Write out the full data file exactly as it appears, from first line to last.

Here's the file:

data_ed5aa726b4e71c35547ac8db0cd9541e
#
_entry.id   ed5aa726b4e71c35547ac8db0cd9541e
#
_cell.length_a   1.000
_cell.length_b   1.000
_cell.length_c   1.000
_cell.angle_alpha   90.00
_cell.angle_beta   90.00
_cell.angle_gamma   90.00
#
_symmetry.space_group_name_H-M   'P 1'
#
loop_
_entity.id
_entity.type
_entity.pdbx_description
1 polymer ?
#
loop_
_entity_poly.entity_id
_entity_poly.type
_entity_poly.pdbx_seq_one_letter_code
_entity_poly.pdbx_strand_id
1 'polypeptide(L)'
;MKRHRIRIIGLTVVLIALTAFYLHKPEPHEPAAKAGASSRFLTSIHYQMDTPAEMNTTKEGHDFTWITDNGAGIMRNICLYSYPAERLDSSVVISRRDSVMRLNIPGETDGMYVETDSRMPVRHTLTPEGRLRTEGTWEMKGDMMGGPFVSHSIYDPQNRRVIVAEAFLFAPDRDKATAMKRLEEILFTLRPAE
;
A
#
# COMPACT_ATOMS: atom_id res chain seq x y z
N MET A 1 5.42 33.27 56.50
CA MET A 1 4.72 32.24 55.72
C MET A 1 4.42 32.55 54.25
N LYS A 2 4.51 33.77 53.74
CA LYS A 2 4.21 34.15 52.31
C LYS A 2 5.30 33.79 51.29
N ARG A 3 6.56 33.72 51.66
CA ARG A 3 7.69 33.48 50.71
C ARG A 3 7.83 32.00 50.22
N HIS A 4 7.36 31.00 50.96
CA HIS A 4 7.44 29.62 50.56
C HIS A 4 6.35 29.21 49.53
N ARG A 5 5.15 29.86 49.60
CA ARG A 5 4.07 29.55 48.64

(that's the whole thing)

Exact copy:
data_ed5aa726b4e71c35547ac8db0cd9541e
#
_entry.id   ed5aa726b4e71c35547ac8db0cd9541e
#
_cell.length_a   1.000
_cell.length_b   1.000
_cell.length_c   1.000
_cell.angle_alpha   90.00
_cell.angle_beta   90.00
_cell.angle_gamma   90.00
#
_symmetry.space_group_name_H-M   'P 1'
#
loop_
_entity.id
_entity.type
_entity.pdbx_description
1 polymer ?
#
loop_
_entity_poly.entity_id
_entity_poly.type
_entity_poly.pdbx_seq_one_letter_code
_entity_poly.pdbx_strand_id
1 'polypeptide(L)'
;MKRHRIRIIGLTVVLIALTAFYLHKPEPHEPAAKAGASSRFLTSIHYQMDTPAEMNTTKEGHDFTWITDNGAGIMRNICLYSYPAERLDSSVVISRRDSVMRLNIPGETDGMYVETDSRMPVRHTLTPEGRLRTEGTWEMKGDMMGGPFVSHSIYDPQNRRVIVAEAFLFAPDRDKATAMKRLEEILFTLRPAE
;
A
#
# COMPACT_ATOMS: atom_id res chain seq x y z
N MET A 1 5.42 33.27 56.50
CA MET A 1 4.72 32.24 55.72
C MET A 1 4.42 32.55 54.25
N LYS A 2 4.51 33.77 53.74
CA LYS A 2 4.21 34.15 52.31
C LYS A 2 5.30 33.79 51.29
N ARG A 3 6.56 33.72 51.66
CA ARG A 3 7.69 33.48 50.71
C ARG A 3 7.83 32.00 50.22
N HIS A 4 7.36 31.00 50.96
CA HIS A 4 7.44 29.62 50.56
C HIS A 4 6.35 29.21 49.53
N ARG A 5 5.15 29.86 49.60
CA ARG A 5 4.07 29.55 48.64